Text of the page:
September 2016

New Zealand Update

The latest dairy auction saw prices increase by 7.7% with the key whole milk powder up 3.7%.

Fonterra’s recently revised forecast for the season 16/17 of $4.75/KgMS is up from the opening forecast $4.25/KgMS. It is however, still below the estimated average cost of production of $5.05/KgMS for this season. Losses continue to be the reality for conventional producers although the mood is certainly improved. It is still early in the season. The organic forecast is unchanged at $9.20/KgMS.

New Zealand’s terms of trade fell 2.1% in the second quarter. The increase in oil and a dairy product decline combining to create the fall.

The NZ commodity price index rose for the fourth month in a row in August up 11% on an annual basis but fell 0.5% on an NZ$ basis as currency strength negatively impacted on export returns. Dairy prices led the gains up 8.3%.

New Zealand Dollar/Interest Rates

New Zealand Dollar

NZD/USD is currently trading at .7225. NZD/TWI is currently marked at 77.25. Both rates are some 4% higher than when we last commented in the second quarter 2016, in spite of an RBNZ rate cut and strong indications of more cuts to come. Bank of New Zealand currency models (both short term and long term) tell us these levels are at around fair value given the improvement in terms of trade which has resulted from the recent rise in dairy commodity prices. Technically, the NZD/USD looks to have topped out for the time being. It is likely that the most important influence on the currency in the near term will be the US Federal Reserve, and any decision and accompanying commentary it makes at the September FOMC meeting. If the Fed raises rates, renewed USD strength is likely to see NZD/USD pairing trade lower.

New Zealand Interest Rates

NZD cash rate is 2.00%. The NZ 10yr bond is 2.25%. The RBNZ cut rates at its August meeting and suggested more rate cuts would be required to get inflation back to the 2% target. The commentary told us a lower currency was desirable in order to generate tradable inflation at appropriate levels. To date the currency is not really trading lower, and at face value further cuts look likely. However, as with the currency, much will depend on the US Federal Reserve. If the Fed raises rates, and the NZD/USD trades lower, the RBNZ may well hold off cutting rates again this year. We certainly expect them to be on hold at the September OCR review. All else being equal, we expect the October inflation print to be low and annualized CPI to print around zero. The NZ economy continues to perform well on a relative basis, and the NZ terms of trade have improved as a result of improved commodity prices. And the residential property market is still hot. A confusing picture and it is not clear that lower rates in New Zealand will achieve any of the outcomes traditionally associated with cheaper money.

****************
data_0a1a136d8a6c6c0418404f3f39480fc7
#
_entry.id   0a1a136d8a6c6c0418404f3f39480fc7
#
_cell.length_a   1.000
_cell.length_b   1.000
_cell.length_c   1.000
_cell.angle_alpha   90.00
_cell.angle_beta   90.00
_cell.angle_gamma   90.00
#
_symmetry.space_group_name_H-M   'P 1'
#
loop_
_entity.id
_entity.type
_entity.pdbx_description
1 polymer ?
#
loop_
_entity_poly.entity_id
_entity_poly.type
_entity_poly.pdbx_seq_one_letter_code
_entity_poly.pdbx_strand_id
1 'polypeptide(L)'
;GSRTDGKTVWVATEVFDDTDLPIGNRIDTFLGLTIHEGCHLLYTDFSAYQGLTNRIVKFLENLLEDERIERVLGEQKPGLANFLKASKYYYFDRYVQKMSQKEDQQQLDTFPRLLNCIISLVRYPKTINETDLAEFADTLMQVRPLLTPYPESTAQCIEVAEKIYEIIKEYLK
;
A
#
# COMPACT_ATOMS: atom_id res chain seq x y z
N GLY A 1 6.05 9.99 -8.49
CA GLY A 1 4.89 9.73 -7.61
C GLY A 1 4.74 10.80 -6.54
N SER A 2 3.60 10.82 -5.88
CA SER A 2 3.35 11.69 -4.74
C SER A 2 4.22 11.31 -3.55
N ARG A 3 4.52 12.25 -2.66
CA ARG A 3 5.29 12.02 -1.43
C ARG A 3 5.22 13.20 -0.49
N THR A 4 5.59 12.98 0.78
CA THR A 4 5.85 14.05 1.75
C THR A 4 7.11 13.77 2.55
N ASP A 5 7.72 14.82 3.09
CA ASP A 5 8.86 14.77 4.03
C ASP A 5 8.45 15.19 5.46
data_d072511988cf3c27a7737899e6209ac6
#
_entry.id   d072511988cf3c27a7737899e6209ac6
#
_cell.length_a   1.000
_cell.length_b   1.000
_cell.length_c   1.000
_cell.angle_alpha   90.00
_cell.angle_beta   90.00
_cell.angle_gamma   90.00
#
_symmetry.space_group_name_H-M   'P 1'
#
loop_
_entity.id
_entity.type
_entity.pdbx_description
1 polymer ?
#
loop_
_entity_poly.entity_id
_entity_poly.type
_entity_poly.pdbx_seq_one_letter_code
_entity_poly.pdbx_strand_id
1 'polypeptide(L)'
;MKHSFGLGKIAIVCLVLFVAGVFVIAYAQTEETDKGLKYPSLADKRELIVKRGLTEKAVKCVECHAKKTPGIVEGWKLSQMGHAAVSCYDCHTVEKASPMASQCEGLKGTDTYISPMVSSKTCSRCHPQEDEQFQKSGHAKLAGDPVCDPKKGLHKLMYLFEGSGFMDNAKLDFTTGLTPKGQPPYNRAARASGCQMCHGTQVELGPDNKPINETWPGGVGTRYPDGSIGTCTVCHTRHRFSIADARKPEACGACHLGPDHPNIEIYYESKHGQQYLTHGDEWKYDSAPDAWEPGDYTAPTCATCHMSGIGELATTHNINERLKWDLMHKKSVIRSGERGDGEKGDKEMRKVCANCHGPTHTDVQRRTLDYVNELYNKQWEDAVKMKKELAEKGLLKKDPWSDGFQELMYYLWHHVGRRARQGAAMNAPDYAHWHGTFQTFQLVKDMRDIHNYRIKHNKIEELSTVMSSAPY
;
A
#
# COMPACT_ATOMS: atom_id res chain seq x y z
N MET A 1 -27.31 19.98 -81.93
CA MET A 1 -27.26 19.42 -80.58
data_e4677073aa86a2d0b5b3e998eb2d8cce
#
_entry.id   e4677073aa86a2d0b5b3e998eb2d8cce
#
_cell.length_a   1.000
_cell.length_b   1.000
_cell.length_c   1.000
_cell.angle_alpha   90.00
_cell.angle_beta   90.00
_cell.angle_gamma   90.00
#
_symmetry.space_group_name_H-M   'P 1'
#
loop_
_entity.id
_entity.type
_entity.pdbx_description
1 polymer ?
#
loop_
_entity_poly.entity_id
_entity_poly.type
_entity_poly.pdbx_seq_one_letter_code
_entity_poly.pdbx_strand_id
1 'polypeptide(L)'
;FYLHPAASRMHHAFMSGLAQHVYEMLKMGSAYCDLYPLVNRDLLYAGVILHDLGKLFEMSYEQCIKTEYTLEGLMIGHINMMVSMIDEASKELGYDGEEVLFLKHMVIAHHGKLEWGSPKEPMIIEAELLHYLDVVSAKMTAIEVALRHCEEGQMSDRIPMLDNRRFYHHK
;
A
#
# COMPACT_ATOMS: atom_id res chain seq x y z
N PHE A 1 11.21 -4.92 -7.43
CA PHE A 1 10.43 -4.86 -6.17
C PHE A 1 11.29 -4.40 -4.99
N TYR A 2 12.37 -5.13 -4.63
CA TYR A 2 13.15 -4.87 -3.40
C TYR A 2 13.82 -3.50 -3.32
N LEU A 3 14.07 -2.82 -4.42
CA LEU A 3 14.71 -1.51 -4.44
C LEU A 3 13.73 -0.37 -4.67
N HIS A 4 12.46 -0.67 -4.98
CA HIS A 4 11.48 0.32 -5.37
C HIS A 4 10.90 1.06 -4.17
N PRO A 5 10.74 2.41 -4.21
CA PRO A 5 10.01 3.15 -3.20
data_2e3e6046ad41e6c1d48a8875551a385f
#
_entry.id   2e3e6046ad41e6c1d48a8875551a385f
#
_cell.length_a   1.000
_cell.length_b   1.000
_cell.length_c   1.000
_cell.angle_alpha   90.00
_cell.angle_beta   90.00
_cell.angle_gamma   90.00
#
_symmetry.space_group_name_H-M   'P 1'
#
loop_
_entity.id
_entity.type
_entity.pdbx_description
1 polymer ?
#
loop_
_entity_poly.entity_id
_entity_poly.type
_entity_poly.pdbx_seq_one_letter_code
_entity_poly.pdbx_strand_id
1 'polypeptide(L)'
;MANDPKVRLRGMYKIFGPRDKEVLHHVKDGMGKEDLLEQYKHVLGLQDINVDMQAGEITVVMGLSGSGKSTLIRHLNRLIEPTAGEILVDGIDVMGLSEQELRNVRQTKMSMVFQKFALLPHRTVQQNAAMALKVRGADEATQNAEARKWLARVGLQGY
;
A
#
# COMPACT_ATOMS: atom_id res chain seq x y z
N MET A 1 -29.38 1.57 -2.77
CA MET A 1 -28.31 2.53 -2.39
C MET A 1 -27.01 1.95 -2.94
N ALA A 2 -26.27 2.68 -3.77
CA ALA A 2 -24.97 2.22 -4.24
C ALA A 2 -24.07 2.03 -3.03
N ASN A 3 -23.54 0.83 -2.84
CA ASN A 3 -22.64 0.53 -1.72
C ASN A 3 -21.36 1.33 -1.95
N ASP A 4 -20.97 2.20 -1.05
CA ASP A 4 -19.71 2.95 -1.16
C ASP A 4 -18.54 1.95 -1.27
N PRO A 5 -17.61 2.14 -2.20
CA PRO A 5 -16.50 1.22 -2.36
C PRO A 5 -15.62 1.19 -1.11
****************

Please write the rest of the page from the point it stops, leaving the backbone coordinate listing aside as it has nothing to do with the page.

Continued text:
The NZ 10yr bond rate is captive to offshore bond market moves. The global search for yield has not abated, and the BOE response to Brexit only exacerbated the supply shortage. Again, the US fed will be a big driver of moves in the short term. We continue to expect NZ 10yr bond to trade in a 25bps-75bps margin over the official cash rate for 2016.

Reading the Charts

The NZD moved sharply higher over the last quarter. This was most notably against the pound as a result of the unexpected ‘Brexit’ result.

Last updated 09/09/16, Source: Reserve Bank of New Zealand, Reuters, NZFMA

The NZ economy remains positive, and although fears the Auckland residential housing market is becoming extremely overvalued remain strong, growth forecasts are bullish, supported by recent dairy auction strength.

Last updated 09/09/16, Source: Reserve Bank of New Zealand, Reuters, NZFMA

As usual global market sentiment will continue to influence the movement of the NZ$ with yield and economic performance supporting NZ$ strength.

Last updated 09/09/16, Source: Reserve Bank of New Zealand, Reuters, NZFMA

The strong recent uptrend is intact although purely from the chart point of view there is clear risk to the downside in the next quarter even if only a corrective pause.